Full-dimensional vibrational spectra are calculated for both X - (H 2 O) and X - (D 2 O) dimers (X = F, Cl, Br, I) at the quantum-mechanical level. The calculations are carried out on two sets of recently developed potential energy functions (PEFs), namely, Thole-type model energy (TTM-nrg) and many-body energy (MB-nrg), using the symmetry-adapted Lanczos algorithm with a product basis set including all six vibrational coordinates. Although both TTM-nrg and MB-nrg PEFs are derived from coupled-cluster single double triple-F12 data obtained in the complete basis set limit, they differ in how many-body effects are represented at short range. Specifically, while both models describe long-range interactions through the combination of two-body dispersion and many-body classical electrostatics, the relatively simple Born-Mayer functions employed in the TTM-nrg PEFs to represent short-range interactions are replaced in the MB-nrg PEFs by permutationally invariant polynomials to achieve chemical accuracy. For all dimers, the MB-nrg vibrational spectra are in close agreement with the available experimental data, correctly reproducing anharmonic and nuclear quantum effects. In contrast, the vibrational frequencies calculated with the TTM-nrg PEFs exhibit significant deviations from the experimental values. The comparison between the TTM-nrg and MB-nrg results thus reinforces the notion that an accurate representation of both short-range interactions associated with electron density overlap and long-range many-body electrostatic interactions is necessary for a correct description of hydration phenomena at the molecular level.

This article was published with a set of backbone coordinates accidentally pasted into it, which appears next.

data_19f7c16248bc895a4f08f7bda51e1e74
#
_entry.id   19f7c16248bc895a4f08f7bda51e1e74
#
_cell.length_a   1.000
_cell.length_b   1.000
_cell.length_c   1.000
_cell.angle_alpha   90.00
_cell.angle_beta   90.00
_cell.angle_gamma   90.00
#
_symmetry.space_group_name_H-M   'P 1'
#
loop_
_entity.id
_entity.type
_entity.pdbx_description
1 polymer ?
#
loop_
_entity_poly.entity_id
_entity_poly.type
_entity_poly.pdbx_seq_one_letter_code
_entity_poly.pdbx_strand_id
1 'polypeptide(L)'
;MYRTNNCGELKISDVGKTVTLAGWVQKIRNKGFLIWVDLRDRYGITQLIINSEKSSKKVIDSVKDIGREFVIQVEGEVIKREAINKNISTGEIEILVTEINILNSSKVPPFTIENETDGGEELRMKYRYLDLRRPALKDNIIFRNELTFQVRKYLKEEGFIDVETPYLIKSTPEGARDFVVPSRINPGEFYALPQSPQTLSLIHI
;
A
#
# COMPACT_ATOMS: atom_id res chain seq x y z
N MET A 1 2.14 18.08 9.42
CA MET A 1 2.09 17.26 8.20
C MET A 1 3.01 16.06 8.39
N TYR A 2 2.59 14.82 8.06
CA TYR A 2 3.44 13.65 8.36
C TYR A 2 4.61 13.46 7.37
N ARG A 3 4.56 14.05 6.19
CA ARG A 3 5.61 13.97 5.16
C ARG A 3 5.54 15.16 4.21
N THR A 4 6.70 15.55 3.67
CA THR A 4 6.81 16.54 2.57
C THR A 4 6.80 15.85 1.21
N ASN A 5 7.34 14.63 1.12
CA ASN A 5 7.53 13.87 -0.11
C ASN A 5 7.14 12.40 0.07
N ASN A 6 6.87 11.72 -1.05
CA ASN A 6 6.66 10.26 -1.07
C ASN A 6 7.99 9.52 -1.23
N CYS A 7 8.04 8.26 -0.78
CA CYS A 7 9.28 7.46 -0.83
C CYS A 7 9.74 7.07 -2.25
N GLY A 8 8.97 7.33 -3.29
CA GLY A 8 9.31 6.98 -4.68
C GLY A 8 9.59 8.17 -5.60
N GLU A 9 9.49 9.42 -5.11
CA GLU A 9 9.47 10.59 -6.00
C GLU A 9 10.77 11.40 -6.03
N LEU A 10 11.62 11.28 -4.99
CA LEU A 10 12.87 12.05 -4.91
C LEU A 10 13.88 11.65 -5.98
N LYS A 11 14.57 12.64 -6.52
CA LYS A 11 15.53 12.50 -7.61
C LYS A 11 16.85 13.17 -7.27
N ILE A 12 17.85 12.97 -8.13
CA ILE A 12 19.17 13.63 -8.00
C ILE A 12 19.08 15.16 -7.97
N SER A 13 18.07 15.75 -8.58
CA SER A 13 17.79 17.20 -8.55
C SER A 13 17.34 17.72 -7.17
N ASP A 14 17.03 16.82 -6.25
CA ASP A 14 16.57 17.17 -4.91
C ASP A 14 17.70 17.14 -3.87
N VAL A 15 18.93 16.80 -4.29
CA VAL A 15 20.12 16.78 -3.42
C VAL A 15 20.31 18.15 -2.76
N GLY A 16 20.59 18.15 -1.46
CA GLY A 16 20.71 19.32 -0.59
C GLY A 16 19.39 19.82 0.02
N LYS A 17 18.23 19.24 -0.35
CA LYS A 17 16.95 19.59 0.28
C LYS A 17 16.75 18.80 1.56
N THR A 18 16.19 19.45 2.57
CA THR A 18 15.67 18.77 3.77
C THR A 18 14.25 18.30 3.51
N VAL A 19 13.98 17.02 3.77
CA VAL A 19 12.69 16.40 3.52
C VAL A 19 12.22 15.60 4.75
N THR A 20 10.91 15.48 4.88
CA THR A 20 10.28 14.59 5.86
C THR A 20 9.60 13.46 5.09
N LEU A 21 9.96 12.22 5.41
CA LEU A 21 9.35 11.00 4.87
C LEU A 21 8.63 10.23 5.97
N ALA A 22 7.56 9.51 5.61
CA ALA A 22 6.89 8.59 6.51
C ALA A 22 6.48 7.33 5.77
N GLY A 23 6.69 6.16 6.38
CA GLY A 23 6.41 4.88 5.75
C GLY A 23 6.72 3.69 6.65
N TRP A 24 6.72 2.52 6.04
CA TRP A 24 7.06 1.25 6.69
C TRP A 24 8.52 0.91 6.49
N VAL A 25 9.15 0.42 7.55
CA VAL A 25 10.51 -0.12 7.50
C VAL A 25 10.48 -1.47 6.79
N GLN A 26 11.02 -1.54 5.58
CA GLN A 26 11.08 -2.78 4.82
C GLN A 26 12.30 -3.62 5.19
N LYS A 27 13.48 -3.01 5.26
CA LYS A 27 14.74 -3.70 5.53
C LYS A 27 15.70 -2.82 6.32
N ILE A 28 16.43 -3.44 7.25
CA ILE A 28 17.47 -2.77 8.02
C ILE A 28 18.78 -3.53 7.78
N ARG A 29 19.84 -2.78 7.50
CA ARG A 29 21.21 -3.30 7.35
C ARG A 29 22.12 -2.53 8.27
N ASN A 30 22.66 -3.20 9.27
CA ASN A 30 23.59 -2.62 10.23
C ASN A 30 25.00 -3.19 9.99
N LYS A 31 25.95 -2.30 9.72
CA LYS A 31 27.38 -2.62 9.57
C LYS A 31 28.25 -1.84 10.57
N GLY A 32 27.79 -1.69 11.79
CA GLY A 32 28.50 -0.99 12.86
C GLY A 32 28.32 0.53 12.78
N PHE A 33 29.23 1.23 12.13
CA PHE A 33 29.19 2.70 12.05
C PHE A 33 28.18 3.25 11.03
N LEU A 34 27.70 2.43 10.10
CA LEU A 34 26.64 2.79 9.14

19. Vibrational spectra of halide-water dimers: Insights on ion hydration from full-dimensional quantum calculations on many-body potential energy surfaces